Help for Haiti: Vietnamese and Indo-Canadians pitch in
Unlike many Canadians I can speak of no strong personal links to Haiti – although I had the privilege in the 90’s to work with a very fine journalist originally from that country. However, as a poet, I have long been … well … obsessed by Jonathan Demme’s movie, The Agronomist — a film about another journalist, Jean Dominique.
That film explores the ramifications of one of Haiti’s central tensions – the split between a landless Creole speaking majority and its opposite, the French elite – something that investigative journalist Mark Danner touches on in his book, Stripping Bare the Body, a review of which is currently online and free much to the credit of the writer, Charles Simic, and the source, The New York Review of Books.
Apparently, “stripping bare the body” is a phrase used by former Haitian president Leslie Manigat who assumed power in 1987 after the “Duvalierist officers” and refers to the way “political violence ‘strips bare the social body,’ allowing us to see beneath the surface to the real workings of a society.”
This real politik seems absent from recent feel good coverage of what rich countries like the U.S. and Canada have been doing for Haiti. How supercilious was it, I wonder, that earlier in the month, when a group of B.C. students stranded in Haiti were mercifully evacuated, in the midst of rejoicing, I also pulled open my copy of Memory of Fire: Genesis, by Eduardo Galeano, who came to prominence again last year when President Obama attended a conference on the Americas, and in that Galeano book, I read about “our first conquest,” we of the West, what we have wrought, 1492-2010 in Haiti.
Until last night, I had not yet made a contribution to the relief efforts for Haiti. In fact, in researching the role of evangelical Christian aid groups in the area of Grand Goave, I was hesitant about too readily dipping into what felt, with the greatest respect to well meaning people everywhere, a kind of Haiti Hysteria, where we the privileged few rush in, with our money, our good intentions, our need to compensate for, well, for everything. Why is it that in both Haiti and in Guatemala, in the wake of decades old American military involvement in some of the poorest countries in the world, American based evangelical Christian groups – with many Canadian off-shoots, are robust in their involvement in building the infrastructure of these countries, in creating a de facto health system for example? “And they’ll know we are Christians by our love” was a refrain in a hymn I once sang, as a believer. And perhaps that is reason enough. Squeamishness about ways and means in the face of calamity runs the risk, no doubt, of veering into lazy cynicism.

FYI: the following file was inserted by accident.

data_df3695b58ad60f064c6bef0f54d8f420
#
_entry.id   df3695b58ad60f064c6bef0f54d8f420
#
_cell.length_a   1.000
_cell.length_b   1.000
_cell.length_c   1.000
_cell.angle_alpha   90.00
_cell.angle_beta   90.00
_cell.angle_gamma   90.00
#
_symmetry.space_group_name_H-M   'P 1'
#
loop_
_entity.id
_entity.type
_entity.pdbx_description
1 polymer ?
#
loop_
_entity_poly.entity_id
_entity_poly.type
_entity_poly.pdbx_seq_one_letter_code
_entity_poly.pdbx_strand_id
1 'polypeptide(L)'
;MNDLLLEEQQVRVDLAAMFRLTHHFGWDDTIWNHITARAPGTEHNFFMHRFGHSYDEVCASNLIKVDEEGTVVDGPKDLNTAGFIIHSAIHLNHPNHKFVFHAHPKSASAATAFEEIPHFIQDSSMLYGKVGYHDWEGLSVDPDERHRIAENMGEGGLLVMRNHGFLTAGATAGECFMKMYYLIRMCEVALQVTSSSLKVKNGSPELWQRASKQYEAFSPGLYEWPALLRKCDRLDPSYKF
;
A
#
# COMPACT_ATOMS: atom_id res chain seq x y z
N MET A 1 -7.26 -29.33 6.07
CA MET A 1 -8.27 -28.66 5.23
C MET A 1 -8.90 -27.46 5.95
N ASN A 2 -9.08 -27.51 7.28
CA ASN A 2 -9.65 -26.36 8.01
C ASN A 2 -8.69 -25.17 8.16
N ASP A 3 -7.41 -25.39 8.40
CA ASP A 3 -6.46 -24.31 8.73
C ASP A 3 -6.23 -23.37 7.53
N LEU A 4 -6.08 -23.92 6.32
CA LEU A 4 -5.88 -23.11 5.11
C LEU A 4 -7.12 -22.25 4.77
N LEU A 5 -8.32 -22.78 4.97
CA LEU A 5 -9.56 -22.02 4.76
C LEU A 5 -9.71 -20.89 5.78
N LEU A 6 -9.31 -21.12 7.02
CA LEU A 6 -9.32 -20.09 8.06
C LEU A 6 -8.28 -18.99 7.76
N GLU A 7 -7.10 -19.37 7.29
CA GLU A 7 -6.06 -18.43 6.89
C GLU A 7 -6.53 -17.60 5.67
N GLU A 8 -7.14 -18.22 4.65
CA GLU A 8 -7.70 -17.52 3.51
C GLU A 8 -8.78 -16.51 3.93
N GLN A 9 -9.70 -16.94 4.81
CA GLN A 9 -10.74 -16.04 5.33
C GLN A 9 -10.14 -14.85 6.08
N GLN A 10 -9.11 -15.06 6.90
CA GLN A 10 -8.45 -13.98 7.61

Happily, this weekend I supported a local Help Haiti event sponsored by Vancouver’s Mekong Delta Fellowship Society in Greater Vancouver. The Mekong region in South Vietnam saw some of the bloodiest fighting in the Vietnam war, and those from the South, who fought against the Viet Cong, often Catholic, often affluent, were among the numbers incarcerated in camps and then who fled, by boat, under terrible conditions, and so became “the Boat People,” and if they survived, eventually as refugees, sojourned to North America and Australia. Many were sponsored by Canadian aid groups and churches. That they now give generously to Canadian civil society and to other peoples in suffering, speaks volumes about this hard-working community. It is always interesting to see at Mekong Delta Fellowship events in Vancouver, reminders of the sensibility of these Canadians, many of whom served in the South Vietnamese Army: Ho Chi Minh, of course, viewed as a tyrant and the Viet Cong not romanticized.
Here in Vancouver, another religious/ethno-cultural group with complex ties and associations, the Sikhs and many South Asians, also rallied for Haiti this month. Each of the leading Punjabi language radio stations participated, and thousands of dollars were raised in a less than a day. This well organized politically engaged community will often mobilize in less than 24 hours to aid charitable causes, and often for those who don’t attend either church or temple and who aren’t South Asian.
What a fascinating nation we are: generous, religious and not, ethnically diverse, or “Old Canada,” complex, and thus resistant to too many generalizations. And that’s a good thing. What do you think? What efforts do you support for Haiti? I’d be interested in hearing reactions to the media blitz on disaster.